From President Donald Trump’s counterproductive trade war to his disastrous summit diplomacy with North Korean tyrant Kim Jong Un to his defense of brutal autocrats to his alienating of NATO allies (and more), he arguably has earned a place among the worst presidents on foreign policy in U.S. history.
That, however, doesn’t mean that the eventual Democratic nominee need not present his or her own foreign policy views. To the contrary, the Democratic nominee still will need to pass the credibility test as commander in chief and should, if able, use foreign policy as one more reason to boot out Trump.
What, then, should Democrats be saying about foreign policy? It’s important but hardly sufficient to knock Trump for ignoring the presidential daily briefing and experts, hiring third-rate advisers and Cabinet members, refusing to consult with allies, and willfully remaining ignorant about the world. It would be reassuring to hear a candidate say she’ll get the briefing every day, hire and pay attention to top experts, work in concert with allies and work diligently to understand the intricacies of national security — but that’s an applause line, not a foreign policy vision that will engender confidence in her judgment.
Let me suggest five main areas on which Democrats can make a compelling case for a post-Trump foreign policy.
First, they should confront head-on the notion that allies have taken advantage of us because we have acted out of misbegotten altruism for others. To be clear: The only sucker here is a president who takes the word of tyrants over the unanimous view of our intelligence community. Allies lighten the national security load, provide support for our interests and values, act as reliable trading partners and — this is key — as democracies, do not destabilize regions of the world. Trump has strained these relations, giving adversaries such as Russia an advantage and encouraging anti-American governments and regimes to go their own way or, worse, join with opponents. As the world’s only superpower, we of course lead the Western alliance and occasionally must act unilaterally, but we would be far weaker if we had to do it all on our own.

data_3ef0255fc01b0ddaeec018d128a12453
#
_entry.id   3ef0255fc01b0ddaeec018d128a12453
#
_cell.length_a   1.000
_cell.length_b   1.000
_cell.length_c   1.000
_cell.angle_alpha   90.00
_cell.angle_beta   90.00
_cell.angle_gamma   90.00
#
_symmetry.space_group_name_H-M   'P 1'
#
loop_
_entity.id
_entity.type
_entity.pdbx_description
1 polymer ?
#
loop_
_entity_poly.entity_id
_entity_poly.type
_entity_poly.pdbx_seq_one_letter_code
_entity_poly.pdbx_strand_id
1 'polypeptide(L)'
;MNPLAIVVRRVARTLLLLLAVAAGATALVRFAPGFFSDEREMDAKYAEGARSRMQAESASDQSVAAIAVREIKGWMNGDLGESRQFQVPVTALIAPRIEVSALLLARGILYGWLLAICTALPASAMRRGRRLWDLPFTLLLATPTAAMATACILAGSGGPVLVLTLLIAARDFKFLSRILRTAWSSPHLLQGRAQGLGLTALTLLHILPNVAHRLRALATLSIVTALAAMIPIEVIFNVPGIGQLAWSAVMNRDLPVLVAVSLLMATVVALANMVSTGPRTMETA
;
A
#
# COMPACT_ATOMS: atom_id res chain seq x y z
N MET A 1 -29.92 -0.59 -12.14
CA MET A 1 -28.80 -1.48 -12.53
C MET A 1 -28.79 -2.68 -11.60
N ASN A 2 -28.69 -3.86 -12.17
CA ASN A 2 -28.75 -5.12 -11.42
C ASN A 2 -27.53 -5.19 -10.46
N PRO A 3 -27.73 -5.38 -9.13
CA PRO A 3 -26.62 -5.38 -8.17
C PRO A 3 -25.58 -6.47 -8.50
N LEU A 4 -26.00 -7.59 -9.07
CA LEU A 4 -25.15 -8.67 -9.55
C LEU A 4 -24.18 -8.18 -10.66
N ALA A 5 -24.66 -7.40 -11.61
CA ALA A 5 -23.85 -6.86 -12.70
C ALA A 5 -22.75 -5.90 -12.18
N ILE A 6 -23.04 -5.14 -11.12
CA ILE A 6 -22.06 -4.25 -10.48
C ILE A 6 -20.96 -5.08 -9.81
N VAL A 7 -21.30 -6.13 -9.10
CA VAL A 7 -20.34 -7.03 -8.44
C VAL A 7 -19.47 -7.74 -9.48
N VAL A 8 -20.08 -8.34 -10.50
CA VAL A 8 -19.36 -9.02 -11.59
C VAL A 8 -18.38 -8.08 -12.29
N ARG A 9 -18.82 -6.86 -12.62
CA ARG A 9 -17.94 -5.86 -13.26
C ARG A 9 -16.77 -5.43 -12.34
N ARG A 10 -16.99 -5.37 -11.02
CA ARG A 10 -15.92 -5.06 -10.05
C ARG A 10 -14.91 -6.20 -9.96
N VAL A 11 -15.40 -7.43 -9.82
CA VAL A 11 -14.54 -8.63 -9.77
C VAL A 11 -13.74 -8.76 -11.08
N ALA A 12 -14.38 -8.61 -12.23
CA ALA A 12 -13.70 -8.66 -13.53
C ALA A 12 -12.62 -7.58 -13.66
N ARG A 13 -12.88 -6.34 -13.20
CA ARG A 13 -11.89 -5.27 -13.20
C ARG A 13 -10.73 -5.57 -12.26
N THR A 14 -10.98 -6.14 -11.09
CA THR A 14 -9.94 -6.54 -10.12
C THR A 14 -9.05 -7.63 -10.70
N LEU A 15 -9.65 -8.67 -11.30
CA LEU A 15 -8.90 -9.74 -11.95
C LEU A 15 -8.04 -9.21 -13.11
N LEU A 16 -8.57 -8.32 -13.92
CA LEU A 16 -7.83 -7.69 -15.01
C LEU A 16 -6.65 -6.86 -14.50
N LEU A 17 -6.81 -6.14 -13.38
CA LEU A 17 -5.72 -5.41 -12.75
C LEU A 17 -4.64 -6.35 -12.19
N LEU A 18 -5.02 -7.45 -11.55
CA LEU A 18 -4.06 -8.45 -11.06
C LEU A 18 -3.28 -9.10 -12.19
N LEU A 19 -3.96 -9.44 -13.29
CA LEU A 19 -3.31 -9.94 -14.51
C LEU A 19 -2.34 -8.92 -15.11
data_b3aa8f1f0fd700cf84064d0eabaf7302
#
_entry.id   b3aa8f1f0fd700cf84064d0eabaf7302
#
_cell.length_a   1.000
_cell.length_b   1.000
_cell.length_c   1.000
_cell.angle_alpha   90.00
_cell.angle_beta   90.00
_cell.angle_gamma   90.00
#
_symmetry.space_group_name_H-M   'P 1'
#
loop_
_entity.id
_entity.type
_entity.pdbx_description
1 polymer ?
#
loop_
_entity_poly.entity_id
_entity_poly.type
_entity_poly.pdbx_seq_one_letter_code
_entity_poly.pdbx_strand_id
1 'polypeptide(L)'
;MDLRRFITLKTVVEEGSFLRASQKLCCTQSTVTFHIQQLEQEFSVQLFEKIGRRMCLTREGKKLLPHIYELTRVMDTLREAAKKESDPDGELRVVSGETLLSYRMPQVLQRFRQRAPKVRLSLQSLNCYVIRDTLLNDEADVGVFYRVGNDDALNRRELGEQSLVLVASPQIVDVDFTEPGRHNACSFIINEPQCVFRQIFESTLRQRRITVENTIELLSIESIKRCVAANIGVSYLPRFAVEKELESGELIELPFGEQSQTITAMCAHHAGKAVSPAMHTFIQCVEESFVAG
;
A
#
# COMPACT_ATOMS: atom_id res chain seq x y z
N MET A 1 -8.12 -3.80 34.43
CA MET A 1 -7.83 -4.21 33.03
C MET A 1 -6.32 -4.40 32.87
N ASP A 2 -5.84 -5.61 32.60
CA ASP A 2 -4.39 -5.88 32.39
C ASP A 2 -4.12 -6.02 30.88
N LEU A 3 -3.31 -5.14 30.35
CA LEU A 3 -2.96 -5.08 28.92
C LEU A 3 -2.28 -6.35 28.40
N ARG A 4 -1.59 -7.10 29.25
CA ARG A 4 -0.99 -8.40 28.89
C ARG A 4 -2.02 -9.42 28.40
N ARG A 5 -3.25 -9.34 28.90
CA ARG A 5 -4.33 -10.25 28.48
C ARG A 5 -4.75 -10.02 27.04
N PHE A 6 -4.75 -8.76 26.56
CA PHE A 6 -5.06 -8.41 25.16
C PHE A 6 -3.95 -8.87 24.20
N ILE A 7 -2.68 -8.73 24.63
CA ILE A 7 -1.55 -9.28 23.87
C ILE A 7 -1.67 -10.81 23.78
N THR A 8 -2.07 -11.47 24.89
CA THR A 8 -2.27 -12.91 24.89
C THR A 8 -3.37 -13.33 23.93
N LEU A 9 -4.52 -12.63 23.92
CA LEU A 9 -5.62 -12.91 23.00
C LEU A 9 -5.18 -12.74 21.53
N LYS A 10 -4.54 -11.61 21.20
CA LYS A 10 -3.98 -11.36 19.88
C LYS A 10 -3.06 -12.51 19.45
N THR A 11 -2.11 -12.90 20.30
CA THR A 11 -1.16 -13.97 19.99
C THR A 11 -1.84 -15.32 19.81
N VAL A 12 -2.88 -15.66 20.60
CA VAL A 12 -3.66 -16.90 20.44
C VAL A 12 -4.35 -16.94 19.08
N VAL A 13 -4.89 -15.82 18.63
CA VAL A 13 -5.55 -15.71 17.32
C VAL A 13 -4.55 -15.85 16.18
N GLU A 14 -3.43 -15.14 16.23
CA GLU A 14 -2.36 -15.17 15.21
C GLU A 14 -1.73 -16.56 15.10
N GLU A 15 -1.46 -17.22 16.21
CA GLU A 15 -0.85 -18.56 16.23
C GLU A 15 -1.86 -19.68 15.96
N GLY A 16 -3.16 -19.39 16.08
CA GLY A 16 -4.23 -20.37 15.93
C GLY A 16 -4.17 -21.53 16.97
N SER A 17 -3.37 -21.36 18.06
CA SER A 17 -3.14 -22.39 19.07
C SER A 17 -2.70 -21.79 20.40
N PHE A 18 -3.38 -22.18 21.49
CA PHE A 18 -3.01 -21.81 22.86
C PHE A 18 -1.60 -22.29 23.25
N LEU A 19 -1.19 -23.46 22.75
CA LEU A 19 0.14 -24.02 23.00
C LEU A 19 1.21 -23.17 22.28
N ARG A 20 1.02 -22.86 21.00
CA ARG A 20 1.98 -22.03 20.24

Second, the West is in an existential battle with illiberal regimes. Some of them, such as Russia and China, have the ability to do significant harm through espionage, intellectual property theft, asymmetrical attacks on the United States and our allies, and assistance to rogue states and nonstate actors. We need to marshal all instruments of power — military deterrence, diplomatic and economic pressure, and exposure of their human rights abuses and kleptocracy. We set back our interests by ignoring or, worse, excusing their domestic repression.
Along with those powers are rogue states (e.g. Iran, Syria, North Korea) who pose a threat through possible acquisition and use of WMDs, support of terrorist groups and violations of international law. When we create dissension on our side, as Trump did by pulling out of the Iran deal and shattering NATO unity, we weaken ourselves. Our aim should be to sow division on our opponents’ side and promote unity on our own. Trump does the reverse. And by modeling civil liberties at home and exerting pressure (behind closed doors or publicly) on autocratic regimes, we enhance our prestige and influence and get the upper hand in exposing, shaming and sanctioning countries that do not respect international human rights.